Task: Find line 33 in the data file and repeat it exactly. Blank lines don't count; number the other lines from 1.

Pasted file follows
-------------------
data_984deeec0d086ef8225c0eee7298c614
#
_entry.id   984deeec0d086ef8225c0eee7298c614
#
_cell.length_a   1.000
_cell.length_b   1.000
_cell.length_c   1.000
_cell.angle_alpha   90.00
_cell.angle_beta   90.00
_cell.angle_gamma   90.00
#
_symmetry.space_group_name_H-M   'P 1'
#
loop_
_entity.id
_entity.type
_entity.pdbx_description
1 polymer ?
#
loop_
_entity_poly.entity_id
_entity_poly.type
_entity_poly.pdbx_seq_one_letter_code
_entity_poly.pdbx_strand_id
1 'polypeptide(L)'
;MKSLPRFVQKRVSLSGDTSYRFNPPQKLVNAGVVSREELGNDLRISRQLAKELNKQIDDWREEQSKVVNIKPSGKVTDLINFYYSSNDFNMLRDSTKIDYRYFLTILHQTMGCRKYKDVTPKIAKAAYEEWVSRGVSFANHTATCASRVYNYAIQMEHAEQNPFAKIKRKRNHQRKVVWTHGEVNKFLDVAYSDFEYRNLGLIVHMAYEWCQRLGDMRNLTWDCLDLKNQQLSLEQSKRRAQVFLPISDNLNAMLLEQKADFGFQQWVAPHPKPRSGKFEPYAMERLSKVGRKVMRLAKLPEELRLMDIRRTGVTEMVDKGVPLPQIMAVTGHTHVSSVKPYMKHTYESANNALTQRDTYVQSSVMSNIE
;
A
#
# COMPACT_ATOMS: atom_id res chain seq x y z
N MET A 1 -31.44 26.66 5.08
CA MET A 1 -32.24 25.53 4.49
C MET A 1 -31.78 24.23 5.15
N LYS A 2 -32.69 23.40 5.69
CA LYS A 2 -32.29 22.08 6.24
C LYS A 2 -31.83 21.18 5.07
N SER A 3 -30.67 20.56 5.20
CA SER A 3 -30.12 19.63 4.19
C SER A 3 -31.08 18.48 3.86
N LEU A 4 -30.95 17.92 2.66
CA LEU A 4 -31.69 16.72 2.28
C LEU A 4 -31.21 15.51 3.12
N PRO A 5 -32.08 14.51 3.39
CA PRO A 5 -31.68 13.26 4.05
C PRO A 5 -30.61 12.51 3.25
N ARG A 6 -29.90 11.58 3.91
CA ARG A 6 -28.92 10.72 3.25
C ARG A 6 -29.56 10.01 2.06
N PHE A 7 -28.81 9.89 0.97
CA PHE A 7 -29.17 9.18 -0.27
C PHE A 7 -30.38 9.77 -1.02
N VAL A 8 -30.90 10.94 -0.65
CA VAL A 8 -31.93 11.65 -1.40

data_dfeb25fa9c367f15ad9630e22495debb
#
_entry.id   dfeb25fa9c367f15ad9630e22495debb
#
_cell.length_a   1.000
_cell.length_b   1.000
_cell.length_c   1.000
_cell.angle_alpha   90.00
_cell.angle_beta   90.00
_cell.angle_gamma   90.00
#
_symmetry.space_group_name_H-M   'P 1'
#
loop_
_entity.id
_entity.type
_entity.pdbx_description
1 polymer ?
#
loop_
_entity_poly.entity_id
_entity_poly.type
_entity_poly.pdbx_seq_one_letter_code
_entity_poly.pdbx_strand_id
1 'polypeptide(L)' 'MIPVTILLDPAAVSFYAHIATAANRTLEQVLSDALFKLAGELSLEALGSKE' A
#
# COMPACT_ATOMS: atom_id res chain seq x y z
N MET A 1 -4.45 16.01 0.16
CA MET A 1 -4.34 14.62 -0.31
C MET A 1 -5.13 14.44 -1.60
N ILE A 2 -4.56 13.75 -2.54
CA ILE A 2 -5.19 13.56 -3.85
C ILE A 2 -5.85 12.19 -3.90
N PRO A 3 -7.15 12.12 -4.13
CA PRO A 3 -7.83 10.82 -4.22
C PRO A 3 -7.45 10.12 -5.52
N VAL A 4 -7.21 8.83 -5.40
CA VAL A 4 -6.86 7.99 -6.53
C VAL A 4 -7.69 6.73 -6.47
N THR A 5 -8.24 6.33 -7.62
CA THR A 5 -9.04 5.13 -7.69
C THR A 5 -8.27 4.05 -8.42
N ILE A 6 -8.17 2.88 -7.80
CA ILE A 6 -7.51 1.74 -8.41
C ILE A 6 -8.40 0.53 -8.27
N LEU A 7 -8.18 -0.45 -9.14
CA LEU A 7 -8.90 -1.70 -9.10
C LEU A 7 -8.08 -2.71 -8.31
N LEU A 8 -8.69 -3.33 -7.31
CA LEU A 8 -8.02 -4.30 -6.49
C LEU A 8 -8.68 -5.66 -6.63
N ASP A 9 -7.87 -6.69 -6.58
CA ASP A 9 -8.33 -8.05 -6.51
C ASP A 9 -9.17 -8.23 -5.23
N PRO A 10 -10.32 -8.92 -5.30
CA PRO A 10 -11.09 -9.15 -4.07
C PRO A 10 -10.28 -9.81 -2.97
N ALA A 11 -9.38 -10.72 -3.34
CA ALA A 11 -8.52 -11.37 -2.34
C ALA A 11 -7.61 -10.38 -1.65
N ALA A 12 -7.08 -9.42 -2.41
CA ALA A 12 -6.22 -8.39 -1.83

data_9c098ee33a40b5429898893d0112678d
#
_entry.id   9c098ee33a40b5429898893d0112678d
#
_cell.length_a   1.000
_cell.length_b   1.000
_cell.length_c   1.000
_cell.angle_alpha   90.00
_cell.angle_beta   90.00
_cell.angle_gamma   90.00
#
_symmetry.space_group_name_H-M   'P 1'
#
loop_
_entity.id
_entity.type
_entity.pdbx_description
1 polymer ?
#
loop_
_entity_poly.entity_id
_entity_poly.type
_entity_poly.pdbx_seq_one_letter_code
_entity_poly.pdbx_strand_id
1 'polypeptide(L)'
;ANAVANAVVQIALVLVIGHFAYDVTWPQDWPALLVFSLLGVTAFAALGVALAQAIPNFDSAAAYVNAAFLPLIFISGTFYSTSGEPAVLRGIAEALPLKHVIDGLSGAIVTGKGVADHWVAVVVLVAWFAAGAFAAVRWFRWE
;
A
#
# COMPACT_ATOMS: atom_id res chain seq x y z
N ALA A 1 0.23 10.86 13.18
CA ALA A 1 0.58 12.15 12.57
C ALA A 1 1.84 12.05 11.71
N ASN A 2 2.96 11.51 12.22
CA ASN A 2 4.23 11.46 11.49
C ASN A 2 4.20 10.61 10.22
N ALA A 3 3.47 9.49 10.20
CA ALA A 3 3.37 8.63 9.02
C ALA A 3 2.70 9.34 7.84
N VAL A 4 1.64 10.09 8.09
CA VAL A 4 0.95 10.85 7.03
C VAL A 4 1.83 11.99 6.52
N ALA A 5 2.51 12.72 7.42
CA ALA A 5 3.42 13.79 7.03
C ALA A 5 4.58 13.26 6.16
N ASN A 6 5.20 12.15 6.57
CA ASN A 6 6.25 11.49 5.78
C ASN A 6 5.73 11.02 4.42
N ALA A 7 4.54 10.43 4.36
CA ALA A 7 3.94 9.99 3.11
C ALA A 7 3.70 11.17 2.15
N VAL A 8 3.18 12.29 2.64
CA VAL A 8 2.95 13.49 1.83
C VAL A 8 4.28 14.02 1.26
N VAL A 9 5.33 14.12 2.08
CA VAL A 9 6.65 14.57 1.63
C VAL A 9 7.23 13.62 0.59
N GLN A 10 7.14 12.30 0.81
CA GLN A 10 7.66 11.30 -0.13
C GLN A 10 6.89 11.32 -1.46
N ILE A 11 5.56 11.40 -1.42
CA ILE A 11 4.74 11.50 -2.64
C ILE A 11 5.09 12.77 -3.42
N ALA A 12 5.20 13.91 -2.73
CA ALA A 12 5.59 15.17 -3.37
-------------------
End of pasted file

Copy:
C MET A 1 -31.78 24.23 5.15